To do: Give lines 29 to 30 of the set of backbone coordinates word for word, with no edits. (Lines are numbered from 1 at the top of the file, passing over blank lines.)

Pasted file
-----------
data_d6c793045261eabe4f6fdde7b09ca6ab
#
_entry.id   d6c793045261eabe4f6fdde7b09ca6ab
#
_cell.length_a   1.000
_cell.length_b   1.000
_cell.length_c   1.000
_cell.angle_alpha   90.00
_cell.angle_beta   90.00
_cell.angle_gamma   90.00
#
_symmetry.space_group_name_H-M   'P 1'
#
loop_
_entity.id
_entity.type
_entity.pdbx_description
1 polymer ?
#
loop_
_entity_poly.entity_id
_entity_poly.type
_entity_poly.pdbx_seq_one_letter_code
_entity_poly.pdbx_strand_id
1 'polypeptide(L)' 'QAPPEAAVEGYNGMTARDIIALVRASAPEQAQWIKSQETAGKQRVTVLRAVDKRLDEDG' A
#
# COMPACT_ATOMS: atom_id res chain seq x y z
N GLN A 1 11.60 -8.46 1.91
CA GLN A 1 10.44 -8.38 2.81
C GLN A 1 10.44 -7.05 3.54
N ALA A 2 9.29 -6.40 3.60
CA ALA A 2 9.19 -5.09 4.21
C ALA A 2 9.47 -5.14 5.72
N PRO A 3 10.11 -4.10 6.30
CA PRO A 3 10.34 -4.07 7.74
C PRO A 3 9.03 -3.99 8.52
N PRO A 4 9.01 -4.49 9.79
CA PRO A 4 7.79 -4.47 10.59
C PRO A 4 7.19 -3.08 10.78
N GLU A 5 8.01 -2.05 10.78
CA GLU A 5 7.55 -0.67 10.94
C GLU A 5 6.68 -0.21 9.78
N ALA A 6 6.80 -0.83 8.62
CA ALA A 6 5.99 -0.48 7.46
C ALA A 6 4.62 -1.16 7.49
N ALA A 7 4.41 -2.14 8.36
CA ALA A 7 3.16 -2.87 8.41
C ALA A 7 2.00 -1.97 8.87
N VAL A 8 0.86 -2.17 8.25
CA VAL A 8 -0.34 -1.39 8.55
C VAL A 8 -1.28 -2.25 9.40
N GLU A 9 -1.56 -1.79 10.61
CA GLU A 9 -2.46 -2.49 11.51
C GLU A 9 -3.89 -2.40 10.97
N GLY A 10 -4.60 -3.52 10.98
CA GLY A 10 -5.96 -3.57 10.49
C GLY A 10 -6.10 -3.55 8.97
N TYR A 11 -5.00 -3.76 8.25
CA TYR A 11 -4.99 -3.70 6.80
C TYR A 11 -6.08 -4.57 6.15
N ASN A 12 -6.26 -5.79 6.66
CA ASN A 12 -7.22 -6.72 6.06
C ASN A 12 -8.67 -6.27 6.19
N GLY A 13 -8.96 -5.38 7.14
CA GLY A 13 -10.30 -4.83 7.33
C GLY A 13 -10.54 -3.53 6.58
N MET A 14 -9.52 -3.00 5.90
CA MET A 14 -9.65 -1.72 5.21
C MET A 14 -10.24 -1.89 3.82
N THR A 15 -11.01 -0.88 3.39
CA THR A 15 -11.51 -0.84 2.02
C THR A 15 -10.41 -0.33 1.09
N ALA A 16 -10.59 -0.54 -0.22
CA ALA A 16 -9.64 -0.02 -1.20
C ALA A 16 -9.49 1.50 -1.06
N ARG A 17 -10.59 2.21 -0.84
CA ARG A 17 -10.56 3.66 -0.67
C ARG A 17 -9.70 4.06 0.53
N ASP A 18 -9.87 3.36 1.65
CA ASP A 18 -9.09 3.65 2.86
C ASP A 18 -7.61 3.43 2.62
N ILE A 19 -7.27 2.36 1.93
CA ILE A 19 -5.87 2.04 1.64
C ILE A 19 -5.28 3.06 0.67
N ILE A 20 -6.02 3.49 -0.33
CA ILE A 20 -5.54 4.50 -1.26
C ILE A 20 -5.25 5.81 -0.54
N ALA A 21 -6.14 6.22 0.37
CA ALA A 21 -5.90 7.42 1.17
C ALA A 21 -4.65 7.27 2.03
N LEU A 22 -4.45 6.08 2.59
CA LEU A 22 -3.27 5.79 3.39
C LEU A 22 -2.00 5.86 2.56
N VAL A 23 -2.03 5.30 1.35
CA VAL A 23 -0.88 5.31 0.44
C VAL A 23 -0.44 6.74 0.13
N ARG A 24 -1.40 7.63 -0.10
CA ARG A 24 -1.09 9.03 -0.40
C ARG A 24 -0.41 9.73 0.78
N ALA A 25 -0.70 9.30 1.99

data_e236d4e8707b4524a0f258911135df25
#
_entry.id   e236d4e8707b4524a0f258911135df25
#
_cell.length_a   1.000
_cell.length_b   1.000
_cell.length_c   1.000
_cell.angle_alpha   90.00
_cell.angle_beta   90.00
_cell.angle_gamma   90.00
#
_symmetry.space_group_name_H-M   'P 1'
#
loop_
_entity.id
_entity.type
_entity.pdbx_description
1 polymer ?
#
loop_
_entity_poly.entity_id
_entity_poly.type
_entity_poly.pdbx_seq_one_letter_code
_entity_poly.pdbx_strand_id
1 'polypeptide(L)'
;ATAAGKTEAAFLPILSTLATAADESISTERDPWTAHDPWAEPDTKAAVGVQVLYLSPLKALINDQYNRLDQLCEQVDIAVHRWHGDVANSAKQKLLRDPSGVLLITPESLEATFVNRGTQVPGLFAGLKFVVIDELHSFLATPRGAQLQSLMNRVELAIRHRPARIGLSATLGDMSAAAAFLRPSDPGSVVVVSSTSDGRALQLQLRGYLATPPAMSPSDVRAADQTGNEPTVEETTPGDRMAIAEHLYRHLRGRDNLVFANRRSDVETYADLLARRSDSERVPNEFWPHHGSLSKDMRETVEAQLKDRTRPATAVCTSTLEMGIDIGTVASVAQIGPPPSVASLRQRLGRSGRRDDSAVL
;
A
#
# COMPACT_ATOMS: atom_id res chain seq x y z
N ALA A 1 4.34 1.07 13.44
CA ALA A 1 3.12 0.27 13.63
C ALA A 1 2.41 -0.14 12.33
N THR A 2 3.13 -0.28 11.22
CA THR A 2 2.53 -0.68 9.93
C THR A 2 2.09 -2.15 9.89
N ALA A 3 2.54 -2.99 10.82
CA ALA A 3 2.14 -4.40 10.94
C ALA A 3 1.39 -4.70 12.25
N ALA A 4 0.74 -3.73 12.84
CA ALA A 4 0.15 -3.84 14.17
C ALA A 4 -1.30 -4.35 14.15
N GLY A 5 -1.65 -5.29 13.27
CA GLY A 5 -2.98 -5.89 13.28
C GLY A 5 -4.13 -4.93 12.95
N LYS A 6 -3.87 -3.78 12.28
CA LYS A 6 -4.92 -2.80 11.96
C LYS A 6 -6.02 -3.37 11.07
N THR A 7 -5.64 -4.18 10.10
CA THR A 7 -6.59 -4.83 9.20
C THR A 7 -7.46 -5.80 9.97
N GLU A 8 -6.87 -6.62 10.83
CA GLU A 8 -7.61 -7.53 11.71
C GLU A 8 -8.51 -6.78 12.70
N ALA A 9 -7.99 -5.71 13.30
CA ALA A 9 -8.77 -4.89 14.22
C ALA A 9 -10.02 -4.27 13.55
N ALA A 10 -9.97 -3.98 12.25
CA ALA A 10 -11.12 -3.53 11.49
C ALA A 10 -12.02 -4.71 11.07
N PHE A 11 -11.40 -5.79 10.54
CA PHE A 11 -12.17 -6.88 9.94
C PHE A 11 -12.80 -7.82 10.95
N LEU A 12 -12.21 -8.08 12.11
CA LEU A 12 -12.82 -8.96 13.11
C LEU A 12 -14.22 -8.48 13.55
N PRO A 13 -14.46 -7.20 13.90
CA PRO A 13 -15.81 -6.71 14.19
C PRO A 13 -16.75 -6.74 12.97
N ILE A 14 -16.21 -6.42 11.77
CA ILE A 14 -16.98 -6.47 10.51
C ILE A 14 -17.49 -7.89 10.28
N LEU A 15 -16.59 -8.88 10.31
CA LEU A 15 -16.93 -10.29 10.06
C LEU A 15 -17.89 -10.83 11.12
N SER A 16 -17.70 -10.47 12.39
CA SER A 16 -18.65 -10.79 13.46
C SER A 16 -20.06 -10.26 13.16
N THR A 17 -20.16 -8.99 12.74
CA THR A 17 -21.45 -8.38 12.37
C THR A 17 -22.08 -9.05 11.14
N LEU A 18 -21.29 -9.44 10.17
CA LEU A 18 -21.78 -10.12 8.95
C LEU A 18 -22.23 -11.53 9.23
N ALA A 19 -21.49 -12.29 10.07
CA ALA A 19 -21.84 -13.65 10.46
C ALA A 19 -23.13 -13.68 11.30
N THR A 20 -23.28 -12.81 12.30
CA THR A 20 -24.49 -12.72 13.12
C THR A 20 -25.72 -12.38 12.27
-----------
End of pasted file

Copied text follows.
CA GLN A 1 10.44 -8.38 2.81
C GLN A 1 10.44 -7.05 3.54